The city of Atlanta was established in 1837, rising from the ashes of the Civil War to eventually become a national center of commerce. Following the destruction of Atlanta, ordered by Union Army commander General Sherman, the city was gradually rebuilt. Only a half century after Atlanta was ordered burned to the ground, the city went up in flames again during what became known as the Great Atlanta Fire of 1917. The fire destroyed nearly two thousand buildings, and left more than ten thousand people homeless.
While it is unclear exactly how the Great Atlanta Fire of 1917 started, it is believed to have been the result of four smaller fires that began on May 21, 1917. The first flames were spotted in a cotton warehouse downtown, followed by a fire in the west end of the city. Approximately a half hour later, firefighters were called to battle a blaze that destroyed several homes on Woodward Avenue. Following the third fire, firefighters were again dispatched to battle a fourth blaze. A building being used as a storage facility by the Grady Hospital was on fire. Previously, the building, located on Decatur Street, had been used as a quarantine center. The firefighters arrived to battle the flames at the storage building and found old stacks of cotton mattresses that had caught on fire. While attempting to get the fire under control, the firetruck malfunctioned, and with all the other units busy fighting other fires in the city, the one at the Grady Hospital storage facility started to spread.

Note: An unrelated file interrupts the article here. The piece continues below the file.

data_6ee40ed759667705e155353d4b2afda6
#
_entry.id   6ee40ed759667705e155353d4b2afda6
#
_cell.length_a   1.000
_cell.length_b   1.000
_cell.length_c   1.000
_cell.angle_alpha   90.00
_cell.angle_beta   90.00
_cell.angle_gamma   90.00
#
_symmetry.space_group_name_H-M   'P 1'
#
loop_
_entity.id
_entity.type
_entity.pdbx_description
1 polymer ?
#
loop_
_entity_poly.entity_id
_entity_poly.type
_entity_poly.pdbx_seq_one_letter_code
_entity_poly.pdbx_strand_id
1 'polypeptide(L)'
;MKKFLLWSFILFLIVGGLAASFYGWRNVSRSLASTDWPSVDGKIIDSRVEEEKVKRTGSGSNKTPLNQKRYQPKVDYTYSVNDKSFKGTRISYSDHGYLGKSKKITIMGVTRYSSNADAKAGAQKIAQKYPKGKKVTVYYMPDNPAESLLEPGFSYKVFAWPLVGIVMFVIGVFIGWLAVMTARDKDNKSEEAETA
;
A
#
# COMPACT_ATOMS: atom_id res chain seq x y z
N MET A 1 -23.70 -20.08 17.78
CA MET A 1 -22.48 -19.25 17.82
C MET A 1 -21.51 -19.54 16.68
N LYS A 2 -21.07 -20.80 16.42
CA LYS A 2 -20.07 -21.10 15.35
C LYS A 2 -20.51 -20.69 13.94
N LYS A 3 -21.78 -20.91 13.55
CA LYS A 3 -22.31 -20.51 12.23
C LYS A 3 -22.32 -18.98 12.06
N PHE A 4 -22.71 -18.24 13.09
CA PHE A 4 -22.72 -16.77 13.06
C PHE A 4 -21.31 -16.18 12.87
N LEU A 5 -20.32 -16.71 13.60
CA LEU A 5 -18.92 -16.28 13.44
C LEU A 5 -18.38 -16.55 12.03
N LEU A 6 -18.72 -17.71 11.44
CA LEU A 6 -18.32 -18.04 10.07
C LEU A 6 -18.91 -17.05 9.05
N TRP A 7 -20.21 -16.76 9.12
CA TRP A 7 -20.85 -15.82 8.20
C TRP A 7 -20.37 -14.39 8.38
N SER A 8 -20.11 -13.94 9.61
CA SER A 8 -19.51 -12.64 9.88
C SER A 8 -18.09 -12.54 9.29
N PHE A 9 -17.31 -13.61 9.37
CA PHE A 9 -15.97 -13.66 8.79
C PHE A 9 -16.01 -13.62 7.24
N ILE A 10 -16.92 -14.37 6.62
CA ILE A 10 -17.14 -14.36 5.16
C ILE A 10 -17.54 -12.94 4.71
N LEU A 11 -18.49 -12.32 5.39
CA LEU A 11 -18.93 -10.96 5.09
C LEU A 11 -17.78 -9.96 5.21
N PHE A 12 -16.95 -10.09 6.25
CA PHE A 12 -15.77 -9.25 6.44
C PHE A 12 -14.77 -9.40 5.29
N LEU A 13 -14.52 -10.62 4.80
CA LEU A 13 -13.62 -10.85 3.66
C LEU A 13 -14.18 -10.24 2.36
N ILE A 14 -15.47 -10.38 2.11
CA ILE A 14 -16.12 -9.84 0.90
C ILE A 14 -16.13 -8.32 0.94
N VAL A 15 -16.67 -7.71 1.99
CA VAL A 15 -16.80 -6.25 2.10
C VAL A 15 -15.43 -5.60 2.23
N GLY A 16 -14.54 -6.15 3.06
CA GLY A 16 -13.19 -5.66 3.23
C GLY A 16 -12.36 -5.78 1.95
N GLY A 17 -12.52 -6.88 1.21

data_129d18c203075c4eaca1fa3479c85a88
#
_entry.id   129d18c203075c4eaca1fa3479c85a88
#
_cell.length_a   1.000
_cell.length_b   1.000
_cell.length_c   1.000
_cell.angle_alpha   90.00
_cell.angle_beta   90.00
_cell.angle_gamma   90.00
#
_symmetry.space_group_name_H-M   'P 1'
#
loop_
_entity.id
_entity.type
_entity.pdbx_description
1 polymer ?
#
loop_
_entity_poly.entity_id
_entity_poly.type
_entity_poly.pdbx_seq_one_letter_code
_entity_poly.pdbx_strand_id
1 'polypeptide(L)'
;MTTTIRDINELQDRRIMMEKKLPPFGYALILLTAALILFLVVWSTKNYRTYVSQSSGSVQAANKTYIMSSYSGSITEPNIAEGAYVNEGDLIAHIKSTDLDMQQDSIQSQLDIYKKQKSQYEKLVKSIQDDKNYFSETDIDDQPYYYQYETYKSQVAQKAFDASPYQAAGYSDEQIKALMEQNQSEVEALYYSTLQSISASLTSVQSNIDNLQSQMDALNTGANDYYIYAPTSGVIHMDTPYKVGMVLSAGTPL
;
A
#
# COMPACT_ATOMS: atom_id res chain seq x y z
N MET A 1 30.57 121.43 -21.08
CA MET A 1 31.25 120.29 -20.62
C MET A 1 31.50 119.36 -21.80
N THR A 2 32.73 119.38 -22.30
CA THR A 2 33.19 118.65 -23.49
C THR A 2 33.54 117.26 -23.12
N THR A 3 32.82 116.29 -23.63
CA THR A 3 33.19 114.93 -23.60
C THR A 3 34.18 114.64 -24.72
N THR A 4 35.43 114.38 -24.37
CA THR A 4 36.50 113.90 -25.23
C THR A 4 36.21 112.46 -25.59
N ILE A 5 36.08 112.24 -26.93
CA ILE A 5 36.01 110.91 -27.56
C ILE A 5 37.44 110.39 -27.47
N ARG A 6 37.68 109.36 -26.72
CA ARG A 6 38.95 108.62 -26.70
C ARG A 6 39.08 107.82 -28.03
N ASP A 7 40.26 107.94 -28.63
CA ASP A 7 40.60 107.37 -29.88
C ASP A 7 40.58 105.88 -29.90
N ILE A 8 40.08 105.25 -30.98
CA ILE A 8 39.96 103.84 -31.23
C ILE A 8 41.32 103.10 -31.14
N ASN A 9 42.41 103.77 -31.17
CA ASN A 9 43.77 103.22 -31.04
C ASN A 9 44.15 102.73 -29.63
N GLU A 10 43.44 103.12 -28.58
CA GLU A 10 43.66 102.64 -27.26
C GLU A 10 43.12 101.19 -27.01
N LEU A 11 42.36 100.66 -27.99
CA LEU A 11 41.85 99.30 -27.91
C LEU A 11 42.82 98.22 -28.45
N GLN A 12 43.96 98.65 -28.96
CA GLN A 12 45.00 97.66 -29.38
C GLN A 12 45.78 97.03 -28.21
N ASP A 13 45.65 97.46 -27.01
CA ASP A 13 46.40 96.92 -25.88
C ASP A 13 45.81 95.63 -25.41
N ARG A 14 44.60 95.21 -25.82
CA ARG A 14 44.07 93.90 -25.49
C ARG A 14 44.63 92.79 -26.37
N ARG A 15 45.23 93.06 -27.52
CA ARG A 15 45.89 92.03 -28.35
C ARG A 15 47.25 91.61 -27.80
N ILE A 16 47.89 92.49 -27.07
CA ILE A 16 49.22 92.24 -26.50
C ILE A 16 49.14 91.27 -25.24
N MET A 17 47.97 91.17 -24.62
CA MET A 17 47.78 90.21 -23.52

Many of the buildings in the area at the time were constructed of wood, and that along with windstorms, caused the fire to spread for about fifty blocks before reaching the edge of Piedmont Park. To help contain the fire, cities across Georgia and even nearby states, sent fire crews to help, and soldiers from Fort McPherson helped man bucket brigades.
With the fire continuing to spread, the fire chief, Bill Cody, came up with a plan to keep the fire from spreading further. He decided that by using dynamite to destroy homes in the path of the fire, they would be able to create a break that the flames would be unable to cross. As the fire chief continued to oversee efforts to extinguish the fire, Asa Candler, who is known for establishing the Coca-Cola company, went to acquire crates of dynamite. The homes in the path of the fire were rigged with explosives, creating a gulch that the fire was not able to cross thus containing the flames.
Even after the fire was contained, the city was shrouded in ash and smoke for several weeks. Affected houses collapsed inwards and into cellars ultimately creating fire pits that continued to smolder. Thousands of people in Atlanta lost their homes due to the fire and were forced to camp out in vacant lots or in Piedmont Park. Others camped out in theater and hotel lobbies while some people stayed in the civic auditorium, hotels, or churches. First aid stations were set up around the city to aid residents.
The Great Atlanta Fire of 1917 permanently altered the city. No longer did single family homes dominate the Downtown area, instead apartment buildings were constructed in their place to house the thousands of homeless people in the city. The current development patterns in certain areas of the city including North Avenue and Boulevard are a direct result of the destruction caused by the fire. Atlanta was eventually able to recover from the fire and today is a thriving city with a large metropolitan area.
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- Digital Collections – The Great Atlanta Fire
- Industrial Atlanta – General Sherman’s Campaign
- Fire of 1917 Nearly Burns Atlanta Down
- A Biography of Asa Candler
- The Fire Chief of Atlanta
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